If Rahkeem Cornwall's impact is as big as his frame, the West Indies will have struck gold.
Cricket lovers have been waiting for the day when the 140kg cult hero would grace the Test arena with his imposing presence and that moment finally arrived in the early hours of Saturday morning.
The 1.98m giant is impossible to miss and India's KL Rahul found that out the hard way when he picked out Cornwall in the field to become the first wicket to fall in the second Test of the two-match series being played in the Caribbean.
After losing the series opener to India, the West Indies made a couple of changes and Cornwall wasted no time justifying his selection. He's a big target in the field and Rahul couldn't avoid him as the big bopper snaffled a slips catch off the bowling of captain Jason Holder to send the Indian opener on his way for 13.
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Cornwall's dream introduction to Test cricket continued when thrown the ball early in the first session. The off-spinning all-rounder was hit over the top for a boundary before skidding a delivery past the outside edge in his second over, and in his third over he was celebrating his maiden wicket in the five-day format.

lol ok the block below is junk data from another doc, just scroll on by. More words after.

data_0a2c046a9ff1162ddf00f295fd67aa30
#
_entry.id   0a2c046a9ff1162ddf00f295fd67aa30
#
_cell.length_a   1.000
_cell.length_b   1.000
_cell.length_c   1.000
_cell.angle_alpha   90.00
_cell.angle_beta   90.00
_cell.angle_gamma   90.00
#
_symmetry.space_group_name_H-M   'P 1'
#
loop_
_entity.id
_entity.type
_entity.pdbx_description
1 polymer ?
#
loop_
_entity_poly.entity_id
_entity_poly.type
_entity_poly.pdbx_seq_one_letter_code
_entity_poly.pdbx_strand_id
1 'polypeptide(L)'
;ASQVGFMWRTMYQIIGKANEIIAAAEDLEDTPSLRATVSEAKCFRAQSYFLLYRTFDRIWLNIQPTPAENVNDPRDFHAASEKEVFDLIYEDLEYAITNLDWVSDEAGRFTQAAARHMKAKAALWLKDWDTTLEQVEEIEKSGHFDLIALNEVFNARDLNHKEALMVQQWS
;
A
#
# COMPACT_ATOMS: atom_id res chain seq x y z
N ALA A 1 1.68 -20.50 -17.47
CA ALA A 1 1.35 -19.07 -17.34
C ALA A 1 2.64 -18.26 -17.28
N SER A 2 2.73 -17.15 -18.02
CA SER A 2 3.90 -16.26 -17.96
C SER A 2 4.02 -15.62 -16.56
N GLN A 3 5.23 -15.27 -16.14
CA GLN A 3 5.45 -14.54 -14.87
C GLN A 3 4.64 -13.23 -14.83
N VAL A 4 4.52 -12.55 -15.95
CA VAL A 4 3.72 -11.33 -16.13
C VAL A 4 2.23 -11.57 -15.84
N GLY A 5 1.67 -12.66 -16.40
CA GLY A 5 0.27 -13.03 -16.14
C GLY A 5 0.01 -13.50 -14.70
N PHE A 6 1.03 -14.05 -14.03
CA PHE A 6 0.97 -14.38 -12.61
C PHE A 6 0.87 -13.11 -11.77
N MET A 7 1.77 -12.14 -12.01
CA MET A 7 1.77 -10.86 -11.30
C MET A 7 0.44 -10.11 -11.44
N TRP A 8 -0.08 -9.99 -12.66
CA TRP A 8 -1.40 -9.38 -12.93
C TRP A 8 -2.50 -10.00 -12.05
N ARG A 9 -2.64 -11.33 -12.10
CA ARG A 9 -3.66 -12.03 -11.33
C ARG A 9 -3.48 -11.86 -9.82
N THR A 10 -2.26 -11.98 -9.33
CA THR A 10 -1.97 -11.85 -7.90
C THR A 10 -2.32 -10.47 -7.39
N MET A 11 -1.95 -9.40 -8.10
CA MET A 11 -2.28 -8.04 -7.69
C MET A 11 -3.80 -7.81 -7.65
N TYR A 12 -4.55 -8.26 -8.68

Cheteshwar Pujara rocked back and gave himself room to cut a short-ish ball through the off side but was surprised by some extra bounce and sliced it straight to the fielder at backward point as India slumped to 2/46.
Given he's nearly 2m tall, it's not surprising Cornwall's off-break reared up at Pujara much more sharply than the Indian first drop expected.
Some reports in Indian media have anointed Cornwall the heaviest Test cricketer ever, surpassing former Australian captain Warwick Armstrong, whose weight fluctuated above the 130kg realm.
The larger-than-life character didn't play in the first Test in Antigua when the West Indies were crushed by 318 runs inside four days, but won a call-up because of his consistent performances for Leeward Islands and West Indies A over the years and replaced medium-pacer Miguel Cummins in the team.
Cornwall offers far more than just novelty value, as his impressive domestic record shows. The tweaker has taken 260 wickets in 55 first-class matches at the brilliant average of 23.9, grabbing five wickets in an innings 17 times and taking 10 scalps for the match on two occasions.
He's also more than handy with the bat and adds some extra depth to the Windies' lower order. He's scored one hundred and 13 first-class half centuries at an average of 24.43 with a strike rate nudging close to 70.